Mayor: City of Liberty working hard to continue growth in 2013

By Nicole Daughhetee
Courier Staff

LIBERTY — In the city of Liberty, which operates under the motto “where neighbors become friends,” there were many opportunities in 2012 to solidify those bonds of neighborliness.
The Liberty Festival and Events Committee in particular stayed quite busy, hosting a variety of successful events attended by large crowds of county residents.

In 2012, Liberty hosted a Spring Festival, followed by a popular six-week music series in the summer. During the fall and winter months, Liberty held a Fall Festival and Holiday Bazaar, which attracted hundreds of participants.

Similar to larger municipalities like Pickens and Easley, the city of Liberty also underwent various projects designed to improve the quality of life for its residents.

Liberty Mayor Michael Sheriff said that the major criteria that determines what projects take place in Liberty are simple: they either improve the safety of the public or the quality of life for the Liberty community.

Earning a $500,000 Community Development Block Grant (CDBG), the city embarked on a sewer restructure and development project that Sheriff says should be complete in 2013.

Along Carolina Avenue, an outdated sewer is being replaced with a new system.

In addition, as part of a $50,000 project in the TIF District, residents will no doubt benefit from other parts of the sewer system seeing an increased capacity for usage.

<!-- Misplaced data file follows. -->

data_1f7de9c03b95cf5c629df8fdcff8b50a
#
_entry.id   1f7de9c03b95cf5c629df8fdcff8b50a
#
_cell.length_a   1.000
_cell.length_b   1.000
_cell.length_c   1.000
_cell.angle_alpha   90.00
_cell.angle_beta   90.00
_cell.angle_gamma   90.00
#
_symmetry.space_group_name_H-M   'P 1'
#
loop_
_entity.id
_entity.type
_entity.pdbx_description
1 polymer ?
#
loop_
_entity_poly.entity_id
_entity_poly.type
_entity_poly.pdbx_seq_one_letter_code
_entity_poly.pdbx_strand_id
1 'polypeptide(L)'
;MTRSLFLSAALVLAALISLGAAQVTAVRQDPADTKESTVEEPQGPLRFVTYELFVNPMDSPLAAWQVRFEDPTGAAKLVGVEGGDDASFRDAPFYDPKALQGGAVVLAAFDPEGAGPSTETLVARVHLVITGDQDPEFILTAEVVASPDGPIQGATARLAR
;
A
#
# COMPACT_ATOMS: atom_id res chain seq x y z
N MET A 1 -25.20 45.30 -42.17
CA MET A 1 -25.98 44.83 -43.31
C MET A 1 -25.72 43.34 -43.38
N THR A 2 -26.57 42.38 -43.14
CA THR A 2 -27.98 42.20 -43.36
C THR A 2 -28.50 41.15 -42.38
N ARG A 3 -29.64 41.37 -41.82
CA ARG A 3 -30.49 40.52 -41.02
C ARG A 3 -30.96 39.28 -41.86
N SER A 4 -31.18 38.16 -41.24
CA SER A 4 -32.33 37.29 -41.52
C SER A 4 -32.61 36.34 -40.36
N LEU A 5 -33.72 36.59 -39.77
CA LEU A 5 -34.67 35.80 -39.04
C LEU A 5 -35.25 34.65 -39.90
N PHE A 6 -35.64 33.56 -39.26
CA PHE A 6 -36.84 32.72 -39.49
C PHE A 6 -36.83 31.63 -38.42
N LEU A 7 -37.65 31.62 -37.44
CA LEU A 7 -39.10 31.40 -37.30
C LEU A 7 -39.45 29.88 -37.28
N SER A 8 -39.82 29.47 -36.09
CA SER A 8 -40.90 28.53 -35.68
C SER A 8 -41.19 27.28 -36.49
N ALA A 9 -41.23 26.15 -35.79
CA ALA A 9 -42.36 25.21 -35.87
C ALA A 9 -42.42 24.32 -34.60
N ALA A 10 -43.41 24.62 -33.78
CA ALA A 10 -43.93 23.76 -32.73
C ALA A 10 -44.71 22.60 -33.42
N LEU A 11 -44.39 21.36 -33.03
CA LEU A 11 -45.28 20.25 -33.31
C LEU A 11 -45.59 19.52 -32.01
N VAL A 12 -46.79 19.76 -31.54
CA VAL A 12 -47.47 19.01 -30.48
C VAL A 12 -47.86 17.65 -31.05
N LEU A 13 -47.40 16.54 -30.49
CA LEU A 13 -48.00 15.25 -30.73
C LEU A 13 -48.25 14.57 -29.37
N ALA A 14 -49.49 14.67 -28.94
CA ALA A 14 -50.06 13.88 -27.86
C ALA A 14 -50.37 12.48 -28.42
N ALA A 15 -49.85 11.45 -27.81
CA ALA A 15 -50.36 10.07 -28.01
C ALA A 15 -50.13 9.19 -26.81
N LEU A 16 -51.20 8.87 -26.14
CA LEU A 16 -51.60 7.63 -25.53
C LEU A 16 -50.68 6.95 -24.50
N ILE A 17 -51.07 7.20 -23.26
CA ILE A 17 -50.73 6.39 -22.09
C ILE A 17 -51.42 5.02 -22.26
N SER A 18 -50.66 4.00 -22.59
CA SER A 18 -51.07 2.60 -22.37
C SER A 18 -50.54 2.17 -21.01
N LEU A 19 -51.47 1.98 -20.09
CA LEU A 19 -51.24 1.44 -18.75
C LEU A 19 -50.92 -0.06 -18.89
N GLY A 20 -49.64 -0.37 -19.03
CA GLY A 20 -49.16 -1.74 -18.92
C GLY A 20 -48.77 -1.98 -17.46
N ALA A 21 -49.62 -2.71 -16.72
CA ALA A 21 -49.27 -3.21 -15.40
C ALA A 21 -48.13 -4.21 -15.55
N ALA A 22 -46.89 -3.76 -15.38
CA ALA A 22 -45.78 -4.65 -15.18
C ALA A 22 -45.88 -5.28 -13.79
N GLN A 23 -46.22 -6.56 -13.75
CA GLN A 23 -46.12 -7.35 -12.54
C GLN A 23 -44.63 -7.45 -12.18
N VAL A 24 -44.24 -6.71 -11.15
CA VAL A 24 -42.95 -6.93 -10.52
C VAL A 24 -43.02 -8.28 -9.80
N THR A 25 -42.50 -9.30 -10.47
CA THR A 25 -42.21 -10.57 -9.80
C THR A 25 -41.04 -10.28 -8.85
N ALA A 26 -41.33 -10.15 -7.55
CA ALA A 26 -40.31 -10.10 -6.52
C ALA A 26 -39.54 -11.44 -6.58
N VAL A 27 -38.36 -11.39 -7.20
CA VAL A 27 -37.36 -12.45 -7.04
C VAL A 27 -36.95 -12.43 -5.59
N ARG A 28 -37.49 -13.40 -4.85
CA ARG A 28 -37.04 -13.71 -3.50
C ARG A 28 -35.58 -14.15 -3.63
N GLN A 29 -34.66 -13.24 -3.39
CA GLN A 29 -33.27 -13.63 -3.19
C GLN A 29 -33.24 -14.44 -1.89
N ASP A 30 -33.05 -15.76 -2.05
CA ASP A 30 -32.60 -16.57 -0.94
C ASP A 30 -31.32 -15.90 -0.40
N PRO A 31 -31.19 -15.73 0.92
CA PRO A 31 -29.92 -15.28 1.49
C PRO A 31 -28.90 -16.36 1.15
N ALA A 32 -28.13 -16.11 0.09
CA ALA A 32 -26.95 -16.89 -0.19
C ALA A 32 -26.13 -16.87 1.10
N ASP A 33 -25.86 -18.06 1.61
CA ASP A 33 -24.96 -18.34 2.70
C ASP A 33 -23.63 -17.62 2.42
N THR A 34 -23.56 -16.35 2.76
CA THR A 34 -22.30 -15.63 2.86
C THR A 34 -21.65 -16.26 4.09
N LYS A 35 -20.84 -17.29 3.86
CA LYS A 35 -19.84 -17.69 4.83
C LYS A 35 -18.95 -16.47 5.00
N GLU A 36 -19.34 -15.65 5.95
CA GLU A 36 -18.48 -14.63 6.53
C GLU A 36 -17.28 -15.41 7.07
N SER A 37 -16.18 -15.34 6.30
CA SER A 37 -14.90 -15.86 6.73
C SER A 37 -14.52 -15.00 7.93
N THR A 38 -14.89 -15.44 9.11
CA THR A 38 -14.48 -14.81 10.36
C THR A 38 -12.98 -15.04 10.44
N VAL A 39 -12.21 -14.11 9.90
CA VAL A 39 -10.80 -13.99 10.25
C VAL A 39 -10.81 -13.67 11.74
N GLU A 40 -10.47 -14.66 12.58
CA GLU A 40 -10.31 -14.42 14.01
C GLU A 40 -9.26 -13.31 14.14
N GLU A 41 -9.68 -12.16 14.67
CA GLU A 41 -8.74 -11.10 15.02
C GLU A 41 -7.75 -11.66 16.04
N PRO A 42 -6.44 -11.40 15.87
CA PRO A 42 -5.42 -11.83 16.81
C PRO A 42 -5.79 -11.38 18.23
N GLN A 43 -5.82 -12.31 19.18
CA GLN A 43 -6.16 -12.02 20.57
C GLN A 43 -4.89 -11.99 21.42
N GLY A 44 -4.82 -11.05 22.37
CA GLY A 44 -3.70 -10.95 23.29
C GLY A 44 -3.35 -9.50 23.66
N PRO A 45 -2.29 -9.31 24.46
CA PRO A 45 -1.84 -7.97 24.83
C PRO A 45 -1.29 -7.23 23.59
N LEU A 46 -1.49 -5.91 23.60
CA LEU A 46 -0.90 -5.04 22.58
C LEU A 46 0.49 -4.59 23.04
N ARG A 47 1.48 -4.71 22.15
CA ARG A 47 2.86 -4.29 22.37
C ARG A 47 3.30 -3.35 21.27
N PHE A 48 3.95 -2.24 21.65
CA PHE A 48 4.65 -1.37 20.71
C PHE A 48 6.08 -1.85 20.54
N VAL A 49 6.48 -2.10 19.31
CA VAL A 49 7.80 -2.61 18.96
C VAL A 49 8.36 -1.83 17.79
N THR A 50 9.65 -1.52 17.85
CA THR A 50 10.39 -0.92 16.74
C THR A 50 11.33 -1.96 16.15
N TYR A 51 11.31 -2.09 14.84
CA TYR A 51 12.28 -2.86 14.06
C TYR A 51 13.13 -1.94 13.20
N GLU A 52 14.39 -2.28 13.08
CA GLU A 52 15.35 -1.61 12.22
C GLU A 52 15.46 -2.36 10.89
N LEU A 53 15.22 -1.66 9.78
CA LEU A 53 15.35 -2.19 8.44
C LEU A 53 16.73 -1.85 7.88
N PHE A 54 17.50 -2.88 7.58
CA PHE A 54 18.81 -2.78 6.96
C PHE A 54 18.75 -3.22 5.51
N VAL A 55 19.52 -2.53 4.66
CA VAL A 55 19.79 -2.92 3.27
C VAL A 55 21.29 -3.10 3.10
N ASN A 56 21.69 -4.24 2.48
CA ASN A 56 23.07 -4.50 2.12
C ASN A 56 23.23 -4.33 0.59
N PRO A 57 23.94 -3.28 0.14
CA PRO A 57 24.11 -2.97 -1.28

Rosewood Community Center, where a variety of Liberty’s activities are held, is also currently being updated.

Sheriff said that renovation projects at the Rosewood Center include stripping away old carpet and refurbishing the original hardwood floors. Outer doors are also being replaced to meet State handicap requirements, and in 2013 a lift will be installed so there is increased wheelchair access between the two levels in the Rosewood Center.

Acquiring the old Liberty High School football stadium and the Liberty Middle School Gymnasium from the School District of Pickens County allowed opportunities for Liberty to grow its recreation department and community programs.

Although opportunities for growth abounded, it was a movement in the other direction that Sheriff was most proud about over the last year.

“In 2012 we were able to cut the budget by 7 percent and we did not have a property tax increase,” he said.

Sheriff knows he cannot guarantee that 2013 will be without new taxes, but he is certainly doing everything he can to secure Liberty’s financial future.

“2012 was a very good year for Liberty,” he said.

Gazing ahead to 2013, the city of Liberty will continue to seek funding and grant monies to build upon the existing infrastructure and to continue developments and improvements city wide.

Sheriff said the city is in the process of applying for grant funding to improve Liberty’s downtown area with streetscapes and new lighting.

“We are putting all the right tools in place so we can bring more businesses downtown, contributing to economic development and growth,” said Sheriff.

With a deep personal history in the city of Liberty, Sheriff is glad to have an opportunity to improve the city he holds so dear.
“I’ve served the city of Liberty since 2001 and I’ve been mayor since 2011,” said Sheriff. “I grew up in this town and got a lot out of Liberty growing up here.

“This time is about giving back to the city of Liberty and the residents — doing everything I can to ensure public safety and quality of life.”